Domestic dogs (Canis familiaris) have developed a close relationship with humans through the process of domestication. In human-dog interactions, eye contact is a key element of relationship initiation and maintenance. Previous studies have suggested that canine ability to produce human-directed communicative signals is influenced by domestication history, from wolves to dogs, as well as by recent breed selection for particular working purposes. To test the genetic basis for such abilities in purebred dogs, we examined gazing behavior towards humans using two types of behavioral experiments: the 'visual contact task' and the 'unsolvable task'. A total of 125 dogs participated in the study. Based on the genetic relatedness among breeds subjects were classified into five breed groups: Ancient, Herding, Hunting, Retriever-Mastiff and Working). We found that it took longer time for Ancient breeds to make an eye-contact with humans, and that they gazed at humans for shorter periods of time than any other breed group in the unsolvable situation. Our findings suggest that spontaneous gaze behavior towards humans is associated with genetic similarity to wolves rather than with recent selective pressure to create particular working breeds.

  12. Dog Breed Differences in Visual Communication with Humans

    PubMed Central

    Konno, Akitsugu; Romero, Teresa; Inoue-Murayama, Miho; Saito, Atsuko; Hasegawa, Toshikazu

    2016-01-01

    Domestic dogs (Canis familiaris) have developed a close relationship with humans through the process of domestication. In human-dog interactions, eye contact is a key element of relationship initiation and maintenance. Previous studies have suggested that canine ability to produce human-directed communicative signals is influenced by domestication history, from wolves to dogs, as well as by recent breed selection for particular working purposes. To test the genetic basis for such abilities in purebred dogs, we examined gazing behavior towards humans using two types of behavioral experiments: the ‘visual contact task’ and the ‘unsolvable task’. A total of 125 dogs participated in the study. Based on the genetic relatedness among breeds subjects were classified into five breed groups: Ancient, Herding, Hunting, Retriever-Mastiff and Working). We found that it took longer time for Ancient breeds to make an eye-contact with humans, and that they gazed at humans for shorter periods of time than any other breed group in the unsolvable situation. Our findings suggest that spontaneous gaze behavior towards humans is associated with genetic similarity to wolves rather than with recent selective pressure to create particular working breeds. PMID:27736990

  13. Osteological features in pure-bred dogs predisposing to cervical spinal cord compression

    PubMed Central

    BREIT, S.; KÜNZEL, W.

    2001-01-01

    Relative to body size, midsagittal and interpedicular diameters of the cranial and caudal aspects of cervical vertebral foramina (C3–C7) were found to be significantly (P < 0·05) larger in small breeds than in large breeds and Dachshunds, and also larger in Dachshunds (P < 0·05) than in large breeds. This condition increases the risk for spinal cord compression resulting from relative stenosis of the cervical vertebral foramina, especially in large dogs, and this is also exacerbated by the typical shape of the vertebral foramina (i.e. dorsoventrally flattened cranially and bilaterally narrowed caudally). Within large dogs those breeds highly predisposed to cervical spinal cord compression were Great Danes (the breed with the smallest midsagittal vertebral foramen diameters from cranial C6 to cranial T1) and Doberman Pinschers, because of the most strikingly cranially dorsoventrally narrowed cone-shaped vertebral foramina at C6 and C7. The existence of a small midsagittal diameter in the cranial cervical spine was a high risk factor predisposing to spinal cord compression in small breeds and Dachshunds. Remarkable consistency was noted between the spinal level of the maximum enlargement of the spinal cord which previously was reported to be at C6, and the site of maximum enlargement of the vertebral canal currently stated in Dachshunds and small breeds. In large breeds the maximum enlargement of the vertebral canal tended to be located more caudally at the caudal limit of C7. The average age at which large dogs were most susceptible to noxious factors causing abnormal growth of the pedicles was determined to be 16 wk. PMID:11760884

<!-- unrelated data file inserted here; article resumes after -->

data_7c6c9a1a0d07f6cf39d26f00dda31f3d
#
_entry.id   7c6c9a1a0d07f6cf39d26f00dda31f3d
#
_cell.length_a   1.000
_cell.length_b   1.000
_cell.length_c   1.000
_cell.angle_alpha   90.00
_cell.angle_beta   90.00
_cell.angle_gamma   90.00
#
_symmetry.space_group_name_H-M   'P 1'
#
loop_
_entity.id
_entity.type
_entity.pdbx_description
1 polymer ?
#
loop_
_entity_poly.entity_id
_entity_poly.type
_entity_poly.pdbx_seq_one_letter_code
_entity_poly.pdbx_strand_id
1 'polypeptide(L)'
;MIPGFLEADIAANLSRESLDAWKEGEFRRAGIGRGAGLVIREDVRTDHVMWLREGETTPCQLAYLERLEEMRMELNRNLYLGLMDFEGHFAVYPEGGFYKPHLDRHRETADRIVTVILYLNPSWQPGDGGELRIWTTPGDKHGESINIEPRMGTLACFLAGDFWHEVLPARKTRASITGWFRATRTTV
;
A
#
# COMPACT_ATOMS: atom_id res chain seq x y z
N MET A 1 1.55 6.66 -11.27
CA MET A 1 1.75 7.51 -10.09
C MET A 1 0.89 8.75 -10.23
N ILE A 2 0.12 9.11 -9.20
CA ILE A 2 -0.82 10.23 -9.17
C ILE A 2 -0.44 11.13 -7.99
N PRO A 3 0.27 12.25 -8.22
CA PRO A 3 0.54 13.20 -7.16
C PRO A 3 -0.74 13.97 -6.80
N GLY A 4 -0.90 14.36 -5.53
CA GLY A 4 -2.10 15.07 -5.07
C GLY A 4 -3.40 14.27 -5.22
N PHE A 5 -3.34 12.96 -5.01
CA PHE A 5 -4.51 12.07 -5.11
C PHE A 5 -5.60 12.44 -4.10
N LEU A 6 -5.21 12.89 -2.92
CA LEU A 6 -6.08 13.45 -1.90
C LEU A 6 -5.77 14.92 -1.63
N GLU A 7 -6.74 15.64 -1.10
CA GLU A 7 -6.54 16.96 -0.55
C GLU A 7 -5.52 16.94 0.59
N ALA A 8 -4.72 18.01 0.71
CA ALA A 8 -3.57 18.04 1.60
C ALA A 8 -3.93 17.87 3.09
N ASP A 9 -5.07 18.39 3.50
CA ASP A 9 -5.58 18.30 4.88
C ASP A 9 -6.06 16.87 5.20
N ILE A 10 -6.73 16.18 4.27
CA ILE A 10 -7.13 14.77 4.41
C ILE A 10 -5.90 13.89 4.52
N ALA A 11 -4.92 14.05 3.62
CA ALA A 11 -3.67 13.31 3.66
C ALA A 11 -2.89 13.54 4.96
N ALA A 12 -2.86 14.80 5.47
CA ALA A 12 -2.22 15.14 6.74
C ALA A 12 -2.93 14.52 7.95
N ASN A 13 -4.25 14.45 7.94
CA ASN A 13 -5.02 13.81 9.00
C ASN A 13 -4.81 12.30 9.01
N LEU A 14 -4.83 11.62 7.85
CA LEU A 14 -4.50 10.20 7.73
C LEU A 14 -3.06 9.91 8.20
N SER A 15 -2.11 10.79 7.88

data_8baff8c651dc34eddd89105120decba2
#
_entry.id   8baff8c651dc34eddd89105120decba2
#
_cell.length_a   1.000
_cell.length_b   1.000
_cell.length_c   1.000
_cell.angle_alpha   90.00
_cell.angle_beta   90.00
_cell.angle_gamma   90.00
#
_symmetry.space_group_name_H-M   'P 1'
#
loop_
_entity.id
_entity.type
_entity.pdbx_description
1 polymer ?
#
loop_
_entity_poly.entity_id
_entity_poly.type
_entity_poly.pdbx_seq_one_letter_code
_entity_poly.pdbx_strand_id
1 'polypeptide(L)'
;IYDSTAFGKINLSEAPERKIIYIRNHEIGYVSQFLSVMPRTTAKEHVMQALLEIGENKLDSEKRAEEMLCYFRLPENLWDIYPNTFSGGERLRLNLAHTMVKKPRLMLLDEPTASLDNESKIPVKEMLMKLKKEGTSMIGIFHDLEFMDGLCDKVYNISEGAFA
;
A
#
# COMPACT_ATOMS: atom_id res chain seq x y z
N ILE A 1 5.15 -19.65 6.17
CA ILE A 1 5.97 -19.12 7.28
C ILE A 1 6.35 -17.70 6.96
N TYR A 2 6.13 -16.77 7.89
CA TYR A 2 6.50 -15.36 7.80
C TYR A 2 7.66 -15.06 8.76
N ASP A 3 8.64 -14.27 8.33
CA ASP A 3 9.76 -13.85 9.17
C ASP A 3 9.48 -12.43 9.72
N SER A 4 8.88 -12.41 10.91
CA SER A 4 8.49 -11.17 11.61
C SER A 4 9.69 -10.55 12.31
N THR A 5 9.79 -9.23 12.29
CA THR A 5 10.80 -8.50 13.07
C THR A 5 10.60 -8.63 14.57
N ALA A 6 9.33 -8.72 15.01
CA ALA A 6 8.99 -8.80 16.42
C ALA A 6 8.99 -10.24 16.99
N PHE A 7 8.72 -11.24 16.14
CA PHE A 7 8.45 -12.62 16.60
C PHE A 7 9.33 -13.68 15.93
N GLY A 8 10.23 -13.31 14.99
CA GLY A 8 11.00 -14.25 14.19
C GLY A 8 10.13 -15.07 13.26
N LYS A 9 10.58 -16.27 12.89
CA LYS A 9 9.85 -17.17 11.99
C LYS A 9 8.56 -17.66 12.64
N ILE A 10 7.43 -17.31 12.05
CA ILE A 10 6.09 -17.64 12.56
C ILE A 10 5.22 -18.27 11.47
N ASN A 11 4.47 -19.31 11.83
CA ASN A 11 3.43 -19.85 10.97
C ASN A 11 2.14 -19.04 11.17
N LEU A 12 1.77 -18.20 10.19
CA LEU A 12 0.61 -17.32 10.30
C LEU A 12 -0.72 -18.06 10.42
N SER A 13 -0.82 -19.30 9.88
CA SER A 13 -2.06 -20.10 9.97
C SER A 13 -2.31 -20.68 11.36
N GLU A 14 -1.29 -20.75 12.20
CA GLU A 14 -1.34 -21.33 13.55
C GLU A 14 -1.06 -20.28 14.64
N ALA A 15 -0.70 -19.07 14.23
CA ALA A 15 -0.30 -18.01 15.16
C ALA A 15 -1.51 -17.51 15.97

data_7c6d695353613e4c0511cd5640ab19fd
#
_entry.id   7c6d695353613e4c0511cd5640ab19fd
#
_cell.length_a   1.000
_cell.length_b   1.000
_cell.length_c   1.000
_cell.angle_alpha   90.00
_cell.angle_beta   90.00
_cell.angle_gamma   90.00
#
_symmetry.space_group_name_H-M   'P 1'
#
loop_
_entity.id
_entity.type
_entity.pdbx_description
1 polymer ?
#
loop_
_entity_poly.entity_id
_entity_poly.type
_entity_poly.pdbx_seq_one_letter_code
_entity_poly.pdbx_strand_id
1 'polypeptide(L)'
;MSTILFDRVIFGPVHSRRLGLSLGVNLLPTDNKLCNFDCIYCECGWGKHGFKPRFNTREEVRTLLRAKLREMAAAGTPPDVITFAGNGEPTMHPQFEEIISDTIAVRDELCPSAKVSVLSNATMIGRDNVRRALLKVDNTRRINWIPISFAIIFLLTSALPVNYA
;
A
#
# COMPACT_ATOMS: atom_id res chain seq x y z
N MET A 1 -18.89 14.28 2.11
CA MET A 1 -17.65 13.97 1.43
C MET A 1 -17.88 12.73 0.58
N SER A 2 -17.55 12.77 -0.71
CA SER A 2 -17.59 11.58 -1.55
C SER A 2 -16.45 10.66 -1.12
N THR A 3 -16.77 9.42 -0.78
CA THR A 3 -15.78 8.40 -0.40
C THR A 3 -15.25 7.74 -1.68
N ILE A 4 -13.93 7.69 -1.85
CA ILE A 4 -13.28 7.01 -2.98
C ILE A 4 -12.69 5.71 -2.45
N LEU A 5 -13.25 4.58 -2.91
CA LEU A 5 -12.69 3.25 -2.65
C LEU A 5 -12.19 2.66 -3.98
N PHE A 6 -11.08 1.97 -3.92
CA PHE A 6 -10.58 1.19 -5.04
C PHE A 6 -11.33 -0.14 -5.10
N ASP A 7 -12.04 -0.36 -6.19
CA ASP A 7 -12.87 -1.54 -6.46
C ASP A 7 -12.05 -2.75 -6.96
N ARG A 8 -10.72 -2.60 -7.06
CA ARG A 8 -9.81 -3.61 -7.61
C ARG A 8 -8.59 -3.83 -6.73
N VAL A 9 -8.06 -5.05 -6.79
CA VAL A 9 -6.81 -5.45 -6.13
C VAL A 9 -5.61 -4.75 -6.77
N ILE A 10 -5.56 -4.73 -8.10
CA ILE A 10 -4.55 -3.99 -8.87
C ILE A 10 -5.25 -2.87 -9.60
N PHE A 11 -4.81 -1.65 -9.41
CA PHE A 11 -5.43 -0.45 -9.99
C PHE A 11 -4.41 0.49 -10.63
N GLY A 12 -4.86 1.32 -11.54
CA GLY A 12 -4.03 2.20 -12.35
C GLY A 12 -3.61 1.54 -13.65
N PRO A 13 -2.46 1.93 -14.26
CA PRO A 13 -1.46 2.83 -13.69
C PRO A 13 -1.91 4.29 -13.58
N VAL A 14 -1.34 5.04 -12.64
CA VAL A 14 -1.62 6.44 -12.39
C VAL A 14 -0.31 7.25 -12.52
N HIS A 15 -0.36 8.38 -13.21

14. Breed-specific dog-dandruff allergens.

    PubMed

    Lindgren, S; Belin, L; Dreborg, S; Einarsson, R; Påhlman, I

    1988-08-01

    Fifty-one patients with clinical history of dog allergy were skin prick tested with eight individual standardized dog breed-allergen preparations, one mixed breed-allergen preparation (Poodle/Alsatian), dog-serum albumin, and histamine hydrochloride, 1 mg/ml. All extracts were characterized by crossed immunoelectrophoresis and crossed radioimmunoelectrophoresis with a pool of sera from patients clinically sensitive to dog. The dog-breed extracts contained common antigens/allergens, as well as components represented only in one or two dog-breed extracts. The concentration corresponding 1000 BU/ml varied from 16 to 100 micrograms of protein per milliliter. The sensitivity of skin prick test was 67% to 88% for the various dog breed-allergen preparations, but only 18% for dog-serum albumin. Significant difference between the skin test response to different dog breed-allergen preparations indicating dog breed-specific allergens was obtained in 15% of the patients. There was no significant correlation between skin prick test results and symptoms related to a specific dog breed.

  15. Radiographic liver size in Pekingese dogs versus other dog breeds.

    PubMed